# blueollie

## Taylor series are life saving!

I am getting ready to go swim; I might not run or walk much today. If I do, it will be “5 mileish” (8 km).

Update: 2000 yard swim. What was amusing is that the gasket around my goggles became undone as I took them out; I cursed under my breath and spent about 10 minutes poolside repairing them. A swimmer saw me and invited me to share her lane; that was sweet! 🙂

She thought that I was waiting to have a lane to myself when in fact I was trying to put the gasket back on.

Afterwards I walked home (just over 3 miles) and barely beat the rain; then I did 2 more faster walking miles (12:20 mpm) on the treadmill and some piriformis stretches.

Mathematics: yes, Taylor Series can save lives!

A story about Igor Tamm, the father of tokamak method of controlled thermonuclear fusion:

During the Russian revolution, the mathematical physicist Igor Tamm was seized by anti-communist vigilantes at a village near Odessa where he had gone to barter for food. They suspected he was an anti-Ukranian communist agitator and dragged him off to their leader.

Asked what he did for a living he said that he was a mathematician. The sceptical gang-leader began to finger the bullets and grenades slung around his neck. “All right”, he said, “calculate the error when the Taylor series approximation of a function is truncated after n terms. Do this and you will go free; fail and you will be shot”. Tamm slowly calculated the answer in the dust with his quivering finger. When he had finished the bandit cast his eye over the answer and waved him on his way.

By the way, the answer is (if the series is expanded about 0)
$|f^{(n+1)}(c)|(x)^{(n+1)}/(n+1)!$ where “c” is chosen so that the n+1’st derivative will be at a maximum absolute value in the interval connecting “x” to 0.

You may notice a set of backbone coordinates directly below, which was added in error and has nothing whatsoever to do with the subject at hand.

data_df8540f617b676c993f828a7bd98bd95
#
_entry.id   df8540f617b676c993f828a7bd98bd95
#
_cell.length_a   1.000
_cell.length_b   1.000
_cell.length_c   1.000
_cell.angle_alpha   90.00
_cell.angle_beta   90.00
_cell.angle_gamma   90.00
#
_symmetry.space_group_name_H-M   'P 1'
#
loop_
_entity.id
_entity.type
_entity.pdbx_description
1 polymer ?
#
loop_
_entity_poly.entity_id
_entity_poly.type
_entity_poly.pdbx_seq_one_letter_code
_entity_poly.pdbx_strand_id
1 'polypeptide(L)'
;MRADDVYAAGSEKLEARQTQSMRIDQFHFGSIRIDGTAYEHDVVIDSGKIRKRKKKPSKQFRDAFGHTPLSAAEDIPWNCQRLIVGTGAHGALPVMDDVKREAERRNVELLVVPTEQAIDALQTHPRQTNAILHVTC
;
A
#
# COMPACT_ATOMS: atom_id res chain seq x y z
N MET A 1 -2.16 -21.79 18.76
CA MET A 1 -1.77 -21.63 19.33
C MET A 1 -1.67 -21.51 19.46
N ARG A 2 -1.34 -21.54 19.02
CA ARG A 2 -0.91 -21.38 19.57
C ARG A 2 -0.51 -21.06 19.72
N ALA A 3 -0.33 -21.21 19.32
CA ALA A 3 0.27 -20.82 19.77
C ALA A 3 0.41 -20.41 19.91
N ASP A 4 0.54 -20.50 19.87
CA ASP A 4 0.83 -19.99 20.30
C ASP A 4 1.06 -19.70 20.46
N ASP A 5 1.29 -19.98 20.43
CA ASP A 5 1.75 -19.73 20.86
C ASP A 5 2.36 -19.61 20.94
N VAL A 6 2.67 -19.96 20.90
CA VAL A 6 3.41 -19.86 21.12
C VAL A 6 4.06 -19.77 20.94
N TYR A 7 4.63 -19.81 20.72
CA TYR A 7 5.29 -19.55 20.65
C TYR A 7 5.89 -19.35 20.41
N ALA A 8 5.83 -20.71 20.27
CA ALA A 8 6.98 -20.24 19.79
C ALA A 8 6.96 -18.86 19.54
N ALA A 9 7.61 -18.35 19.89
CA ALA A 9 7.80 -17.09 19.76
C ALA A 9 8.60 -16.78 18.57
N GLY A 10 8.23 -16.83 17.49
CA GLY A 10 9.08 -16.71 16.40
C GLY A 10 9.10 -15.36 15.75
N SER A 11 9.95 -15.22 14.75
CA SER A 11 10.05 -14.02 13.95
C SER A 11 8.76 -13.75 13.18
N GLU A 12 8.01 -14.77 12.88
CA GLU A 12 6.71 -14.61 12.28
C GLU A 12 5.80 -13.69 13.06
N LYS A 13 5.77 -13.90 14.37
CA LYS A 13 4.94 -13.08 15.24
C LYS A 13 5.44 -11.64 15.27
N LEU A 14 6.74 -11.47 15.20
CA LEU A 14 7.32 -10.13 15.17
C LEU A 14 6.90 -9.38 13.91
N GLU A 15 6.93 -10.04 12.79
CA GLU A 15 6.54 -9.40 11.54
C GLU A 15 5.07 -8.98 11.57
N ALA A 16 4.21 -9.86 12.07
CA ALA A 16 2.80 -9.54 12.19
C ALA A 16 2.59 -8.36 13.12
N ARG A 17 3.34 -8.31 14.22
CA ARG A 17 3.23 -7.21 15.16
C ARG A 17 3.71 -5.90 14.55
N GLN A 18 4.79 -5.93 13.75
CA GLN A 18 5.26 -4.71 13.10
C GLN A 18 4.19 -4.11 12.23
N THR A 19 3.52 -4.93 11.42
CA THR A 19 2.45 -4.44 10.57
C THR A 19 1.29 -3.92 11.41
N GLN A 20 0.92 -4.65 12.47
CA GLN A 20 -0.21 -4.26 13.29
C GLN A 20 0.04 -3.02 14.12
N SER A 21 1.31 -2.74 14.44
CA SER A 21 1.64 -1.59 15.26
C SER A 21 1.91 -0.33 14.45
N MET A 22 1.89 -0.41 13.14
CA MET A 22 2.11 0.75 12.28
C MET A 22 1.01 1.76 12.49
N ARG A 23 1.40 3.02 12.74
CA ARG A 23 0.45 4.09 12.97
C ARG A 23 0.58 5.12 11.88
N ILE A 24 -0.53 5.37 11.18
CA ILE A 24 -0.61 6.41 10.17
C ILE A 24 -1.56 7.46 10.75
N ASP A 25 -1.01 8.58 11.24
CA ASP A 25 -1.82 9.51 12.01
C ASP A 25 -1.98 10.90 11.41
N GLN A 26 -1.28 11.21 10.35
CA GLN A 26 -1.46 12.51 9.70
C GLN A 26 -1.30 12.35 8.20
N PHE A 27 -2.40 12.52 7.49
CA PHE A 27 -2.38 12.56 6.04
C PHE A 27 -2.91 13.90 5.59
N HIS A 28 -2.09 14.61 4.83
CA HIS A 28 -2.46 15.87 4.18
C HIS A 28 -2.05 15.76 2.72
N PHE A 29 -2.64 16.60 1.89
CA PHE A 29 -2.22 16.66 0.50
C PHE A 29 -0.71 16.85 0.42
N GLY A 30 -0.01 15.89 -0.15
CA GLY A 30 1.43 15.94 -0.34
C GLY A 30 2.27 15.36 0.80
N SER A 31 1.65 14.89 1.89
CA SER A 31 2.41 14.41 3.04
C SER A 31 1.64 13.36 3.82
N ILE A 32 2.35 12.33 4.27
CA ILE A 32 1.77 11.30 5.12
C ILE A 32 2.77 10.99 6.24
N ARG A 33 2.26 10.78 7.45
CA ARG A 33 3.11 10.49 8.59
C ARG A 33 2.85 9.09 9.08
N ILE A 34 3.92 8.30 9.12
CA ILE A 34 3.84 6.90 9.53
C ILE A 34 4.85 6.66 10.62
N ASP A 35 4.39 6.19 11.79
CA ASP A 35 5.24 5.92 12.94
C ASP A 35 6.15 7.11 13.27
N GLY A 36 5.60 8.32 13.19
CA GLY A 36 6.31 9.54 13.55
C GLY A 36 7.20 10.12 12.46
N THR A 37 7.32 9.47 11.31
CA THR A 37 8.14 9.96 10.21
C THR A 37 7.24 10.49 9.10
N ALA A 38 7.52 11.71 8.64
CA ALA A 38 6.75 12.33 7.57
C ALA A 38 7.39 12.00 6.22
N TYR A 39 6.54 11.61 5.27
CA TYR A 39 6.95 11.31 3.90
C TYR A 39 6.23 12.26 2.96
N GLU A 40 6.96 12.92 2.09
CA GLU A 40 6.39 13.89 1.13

Note: you can prove this result by repeated integration by parts.

Note 2: a tokamak is a donut shaped thing that is designed to create a magnetic field to “bottle up” very hot plasma. The idea is that one needs extremely high temperatures for nuclear fusion to take place.

So why is the donut shape necessary?

The reason is that: of all possible surfaces that embed into three space, only the single holed donut shape (called a torus) can have what is called a “vector field which is not zero anywhere). The Klein Bottle has the vector field property, but doesn’t embed into 3-space without intersecting itself.

This is an example of a torus.

If you are curious about what a “vector field” is, I’ll give a quick and dirty oversimplification.

Imagine your surface having lots of lots of hair. Imagine each individual hair being exactly perpendicular to the surface (ok, to the tangent plane of the surface). Now if you shine a light straight over the hair, it casts no shadow at all. The “zero shadow” can be thought of as a “zero vector”. Now bend the hair a bit and shine the light. The shadow of the hair on the surface is called a vector; since there is a shadow we say that the vector is non-zero.

Now, the Gauss-Bonnet theorem says that only the torus (donut) and Klein Bottle have the property that every single hair can be combed so as to produce a shadow; it is impossible to do that on a sphere (called the “hairy ball theorem“).

Here is an attempt to produce a nowhere zero vector field on a sphere; this attempt fails at the poles.

This is an example of the torus with a nowhere zero vector field.

June 27, 2008 - Posted by | humor, mathematics, Uncategorized

## 1 Comment »

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